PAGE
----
Several labour advocacy organizations say that families who were affected by the collapse have only received a tiny fraction of the promised financial compensation.

According to ActionAid, Primark has already provided three months’ salary of 15,000 Bangladeshi taka (US$190) to 3,300 who were affected by the disaster.

A mourner grieves for her relative, missing and presumed dead, at the scene of the April 24 Rana Plaza garment building collapse during the one hundredth-day anniversary of the disaster in Savar, on the outskirts of Dhaka, on August 2, 2013. (Photo credit: Getty Images)

(Photo credit: Getty Images)

In an interview with the BBC, Primark said that it would continue to pay the wages of those affected for another three months.

“We looked on in horror. We knew our clothes were in the building, and we accepted responsibility,” said Paul Lister, head of corporate governance at Primark’s parent company, Associated British Foods.

Last month, a BBC article said that only families who were able to provide DNA evidence of their relatives’ death received the first payment installment from Primark.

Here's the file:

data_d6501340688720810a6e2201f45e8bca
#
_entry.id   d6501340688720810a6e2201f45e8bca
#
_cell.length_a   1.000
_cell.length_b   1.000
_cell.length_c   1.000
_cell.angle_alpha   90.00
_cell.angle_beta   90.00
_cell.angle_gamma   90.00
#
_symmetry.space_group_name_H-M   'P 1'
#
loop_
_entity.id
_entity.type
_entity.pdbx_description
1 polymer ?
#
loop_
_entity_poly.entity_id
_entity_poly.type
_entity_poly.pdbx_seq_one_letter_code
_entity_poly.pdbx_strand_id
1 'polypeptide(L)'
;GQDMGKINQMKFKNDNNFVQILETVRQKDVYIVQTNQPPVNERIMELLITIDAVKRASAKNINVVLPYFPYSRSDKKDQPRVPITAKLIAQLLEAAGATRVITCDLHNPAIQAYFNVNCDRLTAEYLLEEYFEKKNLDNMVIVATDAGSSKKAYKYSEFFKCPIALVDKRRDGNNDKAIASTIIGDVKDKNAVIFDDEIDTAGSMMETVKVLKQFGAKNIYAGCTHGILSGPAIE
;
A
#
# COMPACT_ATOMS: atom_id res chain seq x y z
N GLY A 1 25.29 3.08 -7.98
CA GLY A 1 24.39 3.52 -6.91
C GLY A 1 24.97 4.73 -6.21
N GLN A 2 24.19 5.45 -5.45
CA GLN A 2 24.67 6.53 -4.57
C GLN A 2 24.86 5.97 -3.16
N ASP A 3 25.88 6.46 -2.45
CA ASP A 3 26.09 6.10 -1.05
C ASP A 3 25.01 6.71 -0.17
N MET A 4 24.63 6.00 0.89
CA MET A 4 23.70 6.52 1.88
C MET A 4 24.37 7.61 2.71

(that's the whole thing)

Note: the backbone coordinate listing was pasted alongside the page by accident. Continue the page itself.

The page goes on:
More than 100 retailers signed the Accord on Factory and Building Safety in Bangladesh:

Created in May 2013, the Accord on Fire and Building Safety is a five-year legally-binding agreement aimed at improving worker safety in the Bangladesh garment industry.

The agreement holds companies legally responsible for safety and labour conditions in the factories where they employ people.

At least 100 retailers around the world have agreed to the new Bangalesh factory safety pact. Citing liability concerns, Wal-Mart and Gap have not signed the Accord on Fire and Building Safety accord.   A full list of companies who have signed on can be found here.

Loblaw is currently the only Canadian company to have signed the agreement.

© 2013 Shaw Media

Report an error

Comments

Want to discuss? Please read our Commenting Policy first.

Global News